Intel Leaps Into New Year With New Branding Strategy

Intel may still be “inside” but the chipmaker is taking a leap ahead in the New Year with a new branding strategy. That is, Intel is adding to its ubiquitous brand “Intel Inside” with a new tagline: “Leap ahead.”

Intel is expected to formally announce the changes on Tuesday as part of a move to market itself as a platform provider with offerings like Centrino technology for notebook computers and Viiv for home entertainment PCs.

“This evolution will allow Intel to be better recognized for our contributions, establish a stronger emotional connection with our audiences and strengthen our overall position in the marketplace,” said Eric Kim, Intel’s chief marketing officer.


That’s not the only change Intel is making. The company is also removing the dropped “e” from its logo. And, taking a page from AT&T’s latest logo, “Intel” will now appear in lower case. These mark the first significant changes to Intel’s branding in nearly 40 years.

The “Leap ahead” tagline will appear under a simplified “Intel Inside” sticker on PCs. Intel’s marketing program that subsidizes PC makers who use Intel chips and stickers will continue in the new era of the company’s branding.

However, the Pentium name will change in some applications. Intel will dub its mobile computer processors “Core” instead of Pentium M. Core Solo will now describe processors with a single computing engine, and Core Duo for chips with two engines.

Some believe Intel will eventually retire the Pentium name altogether. The brand was introduced in 1993.

A Platform Technology Company

Endpoint Technologies Associates Principal Analyst Roger Kay told TechNewsWorld that Intel’s rebranding strategy is repositioning the company as more consumer-friendly. The company, he said, is communicating that it is moving into a new business.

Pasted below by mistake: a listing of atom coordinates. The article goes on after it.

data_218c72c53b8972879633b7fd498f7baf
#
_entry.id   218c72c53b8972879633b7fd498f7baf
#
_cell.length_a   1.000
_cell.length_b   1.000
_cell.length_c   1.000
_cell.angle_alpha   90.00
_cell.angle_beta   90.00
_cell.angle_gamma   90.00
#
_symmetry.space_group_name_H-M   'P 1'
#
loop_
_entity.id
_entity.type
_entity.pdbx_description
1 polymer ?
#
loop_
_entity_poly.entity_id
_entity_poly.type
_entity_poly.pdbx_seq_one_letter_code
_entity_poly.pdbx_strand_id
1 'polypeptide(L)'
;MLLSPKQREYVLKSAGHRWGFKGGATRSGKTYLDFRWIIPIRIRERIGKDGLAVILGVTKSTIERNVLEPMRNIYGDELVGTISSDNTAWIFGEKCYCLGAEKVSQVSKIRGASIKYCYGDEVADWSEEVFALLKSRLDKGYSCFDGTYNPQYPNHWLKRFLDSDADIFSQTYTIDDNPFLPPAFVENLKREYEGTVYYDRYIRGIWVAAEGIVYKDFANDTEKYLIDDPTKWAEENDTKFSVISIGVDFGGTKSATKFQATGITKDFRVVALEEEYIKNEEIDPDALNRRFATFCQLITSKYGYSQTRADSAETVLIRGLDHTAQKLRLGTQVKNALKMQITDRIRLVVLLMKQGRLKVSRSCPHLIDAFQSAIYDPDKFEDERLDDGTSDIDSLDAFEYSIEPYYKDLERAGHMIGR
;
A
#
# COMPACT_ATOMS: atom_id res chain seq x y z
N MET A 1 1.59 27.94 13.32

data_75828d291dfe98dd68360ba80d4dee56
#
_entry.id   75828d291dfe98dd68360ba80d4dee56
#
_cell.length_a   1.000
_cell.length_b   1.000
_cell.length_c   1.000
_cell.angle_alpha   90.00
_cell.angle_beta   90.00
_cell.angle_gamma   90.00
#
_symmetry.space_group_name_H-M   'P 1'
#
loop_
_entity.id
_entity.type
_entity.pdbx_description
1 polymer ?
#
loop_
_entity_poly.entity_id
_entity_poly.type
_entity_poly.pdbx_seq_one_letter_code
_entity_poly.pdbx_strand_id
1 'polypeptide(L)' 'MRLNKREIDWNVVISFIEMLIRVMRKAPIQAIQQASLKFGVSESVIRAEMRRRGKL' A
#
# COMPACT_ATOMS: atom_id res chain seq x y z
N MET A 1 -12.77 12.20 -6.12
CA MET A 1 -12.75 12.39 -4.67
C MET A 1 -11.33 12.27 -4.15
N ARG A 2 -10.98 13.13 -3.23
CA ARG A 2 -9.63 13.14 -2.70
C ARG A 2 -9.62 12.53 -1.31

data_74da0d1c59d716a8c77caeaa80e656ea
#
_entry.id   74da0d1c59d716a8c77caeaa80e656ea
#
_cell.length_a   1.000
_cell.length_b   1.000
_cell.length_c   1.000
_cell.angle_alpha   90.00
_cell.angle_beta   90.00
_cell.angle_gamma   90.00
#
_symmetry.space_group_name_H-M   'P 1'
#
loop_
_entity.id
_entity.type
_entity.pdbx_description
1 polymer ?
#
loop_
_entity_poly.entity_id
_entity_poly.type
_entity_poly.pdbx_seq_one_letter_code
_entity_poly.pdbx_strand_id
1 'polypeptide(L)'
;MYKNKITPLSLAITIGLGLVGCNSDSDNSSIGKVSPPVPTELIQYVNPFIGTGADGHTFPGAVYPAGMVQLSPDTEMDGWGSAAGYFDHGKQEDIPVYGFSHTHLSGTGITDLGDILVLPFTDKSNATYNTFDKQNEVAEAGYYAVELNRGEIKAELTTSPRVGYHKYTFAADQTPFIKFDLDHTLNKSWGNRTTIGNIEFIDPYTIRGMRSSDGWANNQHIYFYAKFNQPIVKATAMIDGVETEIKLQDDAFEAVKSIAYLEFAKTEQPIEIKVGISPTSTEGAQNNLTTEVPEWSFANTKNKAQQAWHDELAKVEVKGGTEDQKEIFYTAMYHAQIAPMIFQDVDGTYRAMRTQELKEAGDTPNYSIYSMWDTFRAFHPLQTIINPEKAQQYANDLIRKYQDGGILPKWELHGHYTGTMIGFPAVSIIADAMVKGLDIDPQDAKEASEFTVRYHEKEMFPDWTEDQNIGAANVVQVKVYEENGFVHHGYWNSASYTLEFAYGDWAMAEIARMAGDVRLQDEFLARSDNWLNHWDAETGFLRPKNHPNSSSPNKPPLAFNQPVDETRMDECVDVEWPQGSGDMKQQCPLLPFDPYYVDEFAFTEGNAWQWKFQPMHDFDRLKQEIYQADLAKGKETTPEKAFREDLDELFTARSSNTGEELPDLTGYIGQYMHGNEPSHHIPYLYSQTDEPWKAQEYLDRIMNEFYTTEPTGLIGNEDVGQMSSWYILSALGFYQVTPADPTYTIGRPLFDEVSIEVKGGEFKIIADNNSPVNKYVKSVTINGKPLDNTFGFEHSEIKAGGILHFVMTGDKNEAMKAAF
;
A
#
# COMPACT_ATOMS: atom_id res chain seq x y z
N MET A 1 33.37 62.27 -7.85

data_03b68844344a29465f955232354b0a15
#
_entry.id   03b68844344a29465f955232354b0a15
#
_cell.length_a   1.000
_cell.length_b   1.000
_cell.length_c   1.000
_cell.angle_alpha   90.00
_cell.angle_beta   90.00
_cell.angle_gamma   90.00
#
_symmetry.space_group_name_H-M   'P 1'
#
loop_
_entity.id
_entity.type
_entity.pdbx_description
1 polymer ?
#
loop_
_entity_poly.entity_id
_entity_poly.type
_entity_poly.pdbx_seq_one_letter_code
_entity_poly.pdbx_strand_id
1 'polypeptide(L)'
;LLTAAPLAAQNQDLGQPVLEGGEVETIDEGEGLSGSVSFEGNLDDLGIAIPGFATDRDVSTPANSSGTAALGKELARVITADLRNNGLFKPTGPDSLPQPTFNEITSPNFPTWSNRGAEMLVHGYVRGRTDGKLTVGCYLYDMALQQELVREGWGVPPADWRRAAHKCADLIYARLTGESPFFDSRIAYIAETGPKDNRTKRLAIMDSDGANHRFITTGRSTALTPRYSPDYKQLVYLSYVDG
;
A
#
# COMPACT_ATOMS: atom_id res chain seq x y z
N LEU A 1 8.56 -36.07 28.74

“The big change in messaging from Intel over the past year has been that they are not just in the silicon business. They are in the platform business. They are providing a lot more than just chips,” Kay said.

Indeed, the shift began in 2003, when Intel introduced Centrino technology that garnered consumer attention for laptops and wireless computing. Centrino is an Intel chipset, microprocessor and communications chips designed for wireless computing.

New Leadership, New Brand

Another step toward the “platform positioning” Kay spoke of occurred after Paul Otellini took the helm at Intel.

With his marketing background, Otellini was swift to reorganize the corporate product strategy into five business divisions, including enterprise, homes, mobility, and healthcare.

Viiv, its next major platform launch, is expected in early 2006. Viiv targets the home entertainment PC market. Kay said the new Viiv domain is about partnerships with content providers and software and hardware vendors.

“The idea with Viiv is that Intel is going beyond a platform and into an ecosystem,” Kay said. They are saying, ‘It’s not just what we provide, but what we and our partners provide.'”

Will the Market Applaud?

Kay, for one, is not a big fan of rebranding strategies. People get used to brands and don’t like change, he said. But, he added, Intel provides the backbone of many digital systems and he expects consumers to welcome the move into new domains.

“Intel is saying, ‘We are not just providing computers to businesses. We are now concerned with home buyers and even other specialty segments like medical,'” Kay said. “I think it will be well received.”

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